Puzzled by Mutual Fund Fees? Here's What You Need to Know

By better understanding the different types of expenses, you could make your investments go farther

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Expense ratios? Front-end loads? 12b-1 fees? To many people, these terms are unintelligible gibberish. But they shouldn't be: they reflect fees that millions of people pay on the mutual funds contained in their 401(k) plans or personal portfolios. Despite Americans owning $11.8 trillion in mutual funds, according to the Investment Company Institute, few understand the fees they pay.

A recent study by AARP found that only 30% of 401(k) plan participants knew how much in fees and expenses they were paying on their holdings. Yet 81% thought these fees were either a very important or somewhat important part of their investment decisions. Obviously, there's a disconnect here. Fortunately, mutual fund fees and expenses actually aren't that complicated. Here's what you need to know.

For starters, mutual fund fees break down into two types: those you pay directly and those you pay indirectly.

Fees You Pay Directly: Shareholder Fees

Mutual fund investors pay shareholder fees directly, usually when either buying or selling fund shares. The fees generally exist to compensate brokers or to cover costs associated with share purchase, sale, or exchange. Here are five of the most common:

  • Sales Charge or Front-End Load (at purchase)
  • Deferred Charge or Back-End Load (at sale)
  • Purchase Fee (at purchase)
  • Redemption Fee (at sale) 
  • Exchange Fee (at exchange)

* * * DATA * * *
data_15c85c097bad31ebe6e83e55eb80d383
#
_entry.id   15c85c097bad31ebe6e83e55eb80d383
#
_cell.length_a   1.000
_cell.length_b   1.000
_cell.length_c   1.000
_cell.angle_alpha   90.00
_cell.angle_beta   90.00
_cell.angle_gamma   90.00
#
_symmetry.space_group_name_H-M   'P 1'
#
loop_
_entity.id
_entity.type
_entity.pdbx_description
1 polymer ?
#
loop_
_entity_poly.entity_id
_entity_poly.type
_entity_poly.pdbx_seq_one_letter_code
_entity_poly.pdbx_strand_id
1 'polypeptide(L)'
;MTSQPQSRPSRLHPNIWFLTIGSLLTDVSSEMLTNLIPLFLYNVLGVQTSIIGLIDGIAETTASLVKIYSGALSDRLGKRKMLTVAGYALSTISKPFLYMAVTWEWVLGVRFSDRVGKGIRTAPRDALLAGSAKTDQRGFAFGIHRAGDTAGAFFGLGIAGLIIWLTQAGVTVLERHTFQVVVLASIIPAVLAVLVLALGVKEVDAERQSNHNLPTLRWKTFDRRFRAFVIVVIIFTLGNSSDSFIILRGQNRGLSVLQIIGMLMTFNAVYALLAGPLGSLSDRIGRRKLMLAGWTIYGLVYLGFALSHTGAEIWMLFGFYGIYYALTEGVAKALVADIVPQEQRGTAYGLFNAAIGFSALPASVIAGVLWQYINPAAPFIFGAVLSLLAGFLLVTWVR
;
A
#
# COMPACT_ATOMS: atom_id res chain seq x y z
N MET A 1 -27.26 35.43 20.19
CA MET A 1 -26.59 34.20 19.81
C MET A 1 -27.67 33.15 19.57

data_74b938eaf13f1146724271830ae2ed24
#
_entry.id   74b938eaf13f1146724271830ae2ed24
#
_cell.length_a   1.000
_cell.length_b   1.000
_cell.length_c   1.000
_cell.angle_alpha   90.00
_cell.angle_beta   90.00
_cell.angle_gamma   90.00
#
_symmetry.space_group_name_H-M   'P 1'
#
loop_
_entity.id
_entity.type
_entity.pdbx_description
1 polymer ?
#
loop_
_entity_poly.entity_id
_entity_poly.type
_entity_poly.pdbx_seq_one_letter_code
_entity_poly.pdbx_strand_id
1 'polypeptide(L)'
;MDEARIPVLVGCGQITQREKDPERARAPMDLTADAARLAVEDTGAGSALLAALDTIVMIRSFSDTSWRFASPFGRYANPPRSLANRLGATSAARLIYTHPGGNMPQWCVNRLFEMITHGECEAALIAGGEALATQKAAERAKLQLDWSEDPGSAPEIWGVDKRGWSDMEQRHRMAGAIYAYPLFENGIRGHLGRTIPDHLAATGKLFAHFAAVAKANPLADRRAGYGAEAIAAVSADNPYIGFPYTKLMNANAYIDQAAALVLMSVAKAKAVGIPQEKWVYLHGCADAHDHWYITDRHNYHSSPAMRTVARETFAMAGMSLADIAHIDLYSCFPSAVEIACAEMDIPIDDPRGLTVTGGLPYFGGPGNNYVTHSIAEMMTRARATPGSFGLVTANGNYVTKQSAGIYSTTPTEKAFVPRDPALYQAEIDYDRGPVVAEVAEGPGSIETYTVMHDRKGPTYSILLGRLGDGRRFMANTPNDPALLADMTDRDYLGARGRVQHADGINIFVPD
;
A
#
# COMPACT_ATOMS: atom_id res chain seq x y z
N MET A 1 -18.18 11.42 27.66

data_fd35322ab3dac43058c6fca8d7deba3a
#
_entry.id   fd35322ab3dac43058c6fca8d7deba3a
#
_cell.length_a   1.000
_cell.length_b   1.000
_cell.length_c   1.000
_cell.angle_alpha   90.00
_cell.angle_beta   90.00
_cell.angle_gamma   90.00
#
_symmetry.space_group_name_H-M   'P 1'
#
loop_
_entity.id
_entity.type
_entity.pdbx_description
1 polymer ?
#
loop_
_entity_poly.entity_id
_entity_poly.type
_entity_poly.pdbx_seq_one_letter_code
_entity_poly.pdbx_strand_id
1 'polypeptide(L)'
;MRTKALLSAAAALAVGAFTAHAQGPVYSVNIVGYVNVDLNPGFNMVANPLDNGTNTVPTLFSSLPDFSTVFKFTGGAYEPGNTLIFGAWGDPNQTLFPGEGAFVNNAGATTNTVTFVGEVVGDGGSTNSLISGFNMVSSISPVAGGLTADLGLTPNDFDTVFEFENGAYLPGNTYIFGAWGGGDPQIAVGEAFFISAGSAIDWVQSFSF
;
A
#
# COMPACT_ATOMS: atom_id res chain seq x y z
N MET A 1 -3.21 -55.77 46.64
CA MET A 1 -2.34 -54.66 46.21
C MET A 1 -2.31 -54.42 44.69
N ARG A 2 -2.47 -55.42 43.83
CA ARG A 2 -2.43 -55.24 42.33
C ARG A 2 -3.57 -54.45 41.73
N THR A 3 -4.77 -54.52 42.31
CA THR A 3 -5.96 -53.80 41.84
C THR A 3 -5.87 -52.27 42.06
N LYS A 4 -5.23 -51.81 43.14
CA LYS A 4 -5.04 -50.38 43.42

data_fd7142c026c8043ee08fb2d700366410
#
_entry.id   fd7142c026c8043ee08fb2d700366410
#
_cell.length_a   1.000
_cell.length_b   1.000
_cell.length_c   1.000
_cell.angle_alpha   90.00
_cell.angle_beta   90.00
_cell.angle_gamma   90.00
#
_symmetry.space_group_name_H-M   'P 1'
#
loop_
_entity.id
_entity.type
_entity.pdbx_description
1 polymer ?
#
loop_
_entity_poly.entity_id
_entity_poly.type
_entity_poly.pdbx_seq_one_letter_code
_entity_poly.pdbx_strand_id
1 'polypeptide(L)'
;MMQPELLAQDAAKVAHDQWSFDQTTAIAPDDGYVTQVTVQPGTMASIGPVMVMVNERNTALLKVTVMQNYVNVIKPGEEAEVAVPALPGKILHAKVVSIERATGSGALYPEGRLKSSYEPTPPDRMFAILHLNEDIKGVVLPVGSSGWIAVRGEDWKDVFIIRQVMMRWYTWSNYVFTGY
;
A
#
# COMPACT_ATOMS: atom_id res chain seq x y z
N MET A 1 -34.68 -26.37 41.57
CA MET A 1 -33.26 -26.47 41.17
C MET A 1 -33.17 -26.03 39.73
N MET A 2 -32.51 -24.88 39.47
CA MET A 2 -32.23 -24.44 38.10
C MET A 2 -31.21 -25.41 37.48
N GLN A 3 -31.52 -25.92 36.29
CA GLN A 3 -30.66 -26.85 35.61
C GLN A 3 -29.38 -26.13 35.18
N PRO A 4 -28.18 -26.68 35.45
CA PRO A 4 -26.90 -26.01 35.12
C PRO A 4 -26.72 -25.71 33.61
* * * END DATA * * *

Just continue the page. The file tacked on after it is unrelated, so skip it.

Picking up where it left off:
How these fees are calculated must be determined on a case-by-case basis. But here's an example of a common way they're calculated: a 1% sales charge load would result in a $1 fee for every $100 invested, leaving the investor with $99 worth of shares. Sometimes a deferred charge load is based on the initial share purchase amount instead of the fund's value at sale. Additionally, some deferred charge load or redemption fees gradually dissipate over time or disappear entirely if an investor holds a fund for long enough.

Some mutual funds are designated "no load" funds, which means that they have neither a sales charge load nor a deferred charge load. But these funds may still have redemption or purchase fees in place. To fully understand the fees that will be charged at purchase or sale, you must read about a fund's expenses in its prospectus.

Finally, some funds might be subject to an account maintenance fee, if there's some minimum balance threshold that an investment does not satisfy. These will generally be charged annually, as long as the fund's balance is below that threshold. The fees are often relatively small, like $20 per fund.

Fees You Pay Indirectly: Annual Fund Operating Expenses

Some investors may never realize that they're paying fees on their mutual funds indirectly, but most are. Operating expenses are generally withdrawn from a fund each day based on a fee set each year. The mutual fund industry reports operating expenses that investors must pay indirectly through a fund's expense ratio.

An expense ratio reflects the sum of all of a fund's operating expenses. If a fund's expense ratio is 1%, then that means an investor with an average annual balance of $100 would pay $1 in fees over the course of a year. Another way to think of how expensive these fees are is through a fund's annual return. For example, if a fund's average value rose by 5% in a given year but its expense ratio was 1%, then its net return is approximately 4%.

Presented by

Daniel Indiviglio was an associate editor at The Atlantic from 2009 through 2011. He is now the Washington, D.C.-based columnist for Reuters Breakingviews. He is also a 2011 Robert Novak Journalism Fellow through the Phillips Foundation. More

Indiviglio has also written for Forbes. Prior to becoming a journalist, he spent several years working as an investment banker and a consultant.

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